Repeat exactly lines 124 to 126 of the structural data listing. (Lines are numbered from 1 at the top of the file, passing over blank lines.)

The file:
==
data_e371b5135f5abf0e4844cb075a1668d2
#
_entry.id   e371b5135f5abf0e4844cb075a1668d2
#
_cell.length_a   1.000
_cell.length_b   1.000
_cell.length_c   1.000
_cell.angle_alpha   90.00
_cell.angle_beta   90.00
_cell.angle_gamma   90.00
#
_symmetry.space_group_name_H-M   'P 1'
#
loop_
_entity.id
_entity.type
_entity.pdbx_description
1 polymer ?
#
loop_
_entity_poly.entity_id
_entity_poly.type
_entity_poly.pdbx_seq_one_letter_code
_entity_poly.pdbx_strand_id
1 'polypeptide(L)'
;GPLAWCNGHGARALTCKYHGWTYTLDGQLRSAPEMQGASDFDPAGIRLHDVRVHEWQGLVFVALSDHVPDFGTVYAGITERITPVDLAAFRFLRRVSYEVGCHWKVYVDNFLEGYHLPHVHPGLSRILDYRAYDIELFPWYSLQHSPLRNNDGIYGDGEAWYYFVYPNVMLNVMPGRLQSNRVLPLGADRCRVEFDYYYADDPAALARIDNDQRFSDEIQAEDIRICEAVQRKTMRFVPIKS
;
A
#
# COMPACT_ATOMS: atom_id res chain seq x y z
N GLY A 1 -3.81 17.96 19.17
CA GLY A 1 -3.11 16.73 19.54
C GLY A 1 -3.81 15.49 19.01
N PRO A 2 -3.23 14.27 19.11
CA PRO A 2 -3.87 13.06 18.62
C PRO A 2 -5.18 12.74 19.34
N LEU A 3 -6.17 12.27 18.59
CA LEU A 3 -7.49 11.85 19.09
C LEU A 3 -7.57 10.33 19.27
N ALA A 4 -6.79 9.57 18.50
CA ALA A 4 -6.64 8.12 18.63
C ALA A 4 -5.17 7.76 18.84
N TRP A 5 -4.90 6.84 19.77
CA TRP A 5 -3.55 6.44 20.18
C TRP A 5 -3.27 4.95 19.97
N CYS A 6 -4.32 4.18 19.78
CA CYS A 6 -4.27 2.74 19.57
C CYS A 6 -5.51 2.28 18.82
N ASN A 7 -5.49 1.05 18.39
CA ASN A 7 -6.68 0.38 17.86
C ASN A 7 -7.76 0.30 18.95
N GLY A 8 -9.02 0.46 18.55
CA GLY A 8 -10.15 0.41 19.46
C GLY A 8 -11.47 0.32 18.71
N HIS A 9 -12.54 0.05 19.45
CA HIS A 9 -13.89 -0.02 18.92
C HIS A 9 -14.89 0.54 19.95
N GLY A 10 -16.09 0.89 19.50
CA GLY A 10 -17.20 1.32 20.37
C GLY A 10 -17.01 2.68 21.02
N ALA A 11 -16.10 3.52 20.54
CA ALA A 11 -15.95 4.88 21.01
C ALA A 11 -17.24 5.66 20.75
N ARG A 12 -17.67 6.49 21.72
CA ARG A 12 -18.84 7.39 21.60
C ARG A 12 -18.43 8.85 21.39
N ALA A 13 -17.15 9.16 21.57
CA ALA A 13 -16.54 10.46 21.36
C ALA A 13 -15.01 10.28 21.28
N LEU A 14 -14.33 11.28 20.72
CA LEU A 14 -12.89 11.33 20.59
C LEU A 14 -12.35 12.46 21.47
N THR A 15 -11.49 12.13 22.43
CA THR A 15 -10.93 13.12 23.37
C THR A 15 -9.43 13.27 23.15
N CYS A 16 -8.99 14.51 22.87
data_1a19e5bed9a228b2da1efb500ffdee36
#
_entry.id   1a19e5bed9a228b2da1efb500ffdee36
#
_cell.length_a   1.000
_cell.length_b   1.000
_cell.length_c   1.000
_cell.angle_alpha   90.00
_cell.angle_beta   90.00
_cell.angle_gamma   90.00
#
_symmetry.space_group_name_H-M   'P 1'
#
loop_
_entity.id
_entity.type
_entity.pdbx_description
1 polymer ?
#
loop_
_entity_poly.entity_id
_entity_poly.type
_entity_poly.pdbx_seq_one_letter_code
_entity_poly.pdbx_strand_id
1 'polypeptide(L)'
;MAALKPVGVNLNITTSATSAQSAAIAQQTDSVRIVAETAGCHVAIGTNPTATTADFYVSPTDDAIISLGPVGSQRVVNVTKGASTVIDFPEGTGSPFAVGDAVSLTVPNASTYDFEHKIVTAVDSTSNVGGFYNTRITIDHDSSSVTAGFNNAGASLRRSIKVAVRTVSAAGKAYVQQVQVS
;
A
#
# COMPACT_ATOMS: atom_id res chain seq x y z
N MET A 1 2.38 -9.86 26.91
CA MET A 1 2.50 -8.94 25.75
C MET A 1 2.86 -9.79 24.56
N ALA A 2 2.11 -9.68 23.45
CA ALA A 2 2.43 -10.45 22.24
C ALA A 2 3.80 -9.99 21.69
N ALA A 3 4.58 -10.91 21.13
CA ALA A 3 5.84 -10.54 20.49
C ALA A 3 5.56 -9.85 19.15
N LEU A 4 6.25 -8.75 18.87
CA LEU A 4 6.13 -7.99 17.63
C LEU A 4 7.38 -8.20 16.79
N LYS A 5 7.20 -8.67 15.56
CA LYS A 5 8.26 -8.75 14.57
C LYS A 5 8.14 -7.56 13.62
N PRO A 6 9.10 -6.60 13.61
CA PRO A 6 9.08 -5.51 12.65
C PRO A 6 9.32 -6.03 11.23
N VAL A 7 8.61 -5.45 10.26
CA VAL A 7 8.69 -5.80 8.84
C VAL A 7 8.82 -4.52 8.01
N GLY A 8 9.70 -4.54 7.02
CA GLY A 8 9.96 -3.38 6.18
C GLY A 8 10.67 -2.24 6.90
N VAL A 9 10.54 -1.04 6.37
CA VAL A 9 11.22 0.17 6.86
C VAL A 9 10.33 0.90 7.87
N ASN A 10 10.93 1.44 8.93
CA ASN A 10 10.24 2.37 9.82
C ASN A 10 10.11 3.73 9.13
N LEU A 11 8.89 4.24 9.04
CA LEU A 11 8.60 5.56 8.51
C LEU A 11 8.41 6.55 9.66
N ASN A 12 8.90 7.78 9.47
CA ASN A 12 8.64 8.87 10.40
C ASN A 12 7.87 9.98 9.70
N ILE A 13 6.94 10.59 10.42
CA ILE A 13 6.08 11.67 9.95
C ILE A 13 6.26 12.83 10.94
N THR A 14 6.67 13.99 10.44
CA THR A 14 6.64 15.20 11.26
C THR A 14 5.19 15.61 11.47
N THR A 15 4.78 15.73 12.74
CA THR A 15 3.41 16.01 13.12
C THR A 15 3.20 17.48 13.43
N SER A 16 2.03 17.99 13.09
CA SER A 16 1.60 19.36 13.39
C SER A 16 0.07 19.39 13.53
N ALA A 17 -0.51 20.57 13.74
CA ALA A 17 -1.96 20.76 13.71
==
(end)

C PRO A 6 9.32 -6.03 11.23
N VAL A 7 8.61 -5.45 10.26
CA VAL A 7 8.69 -5.80 8.84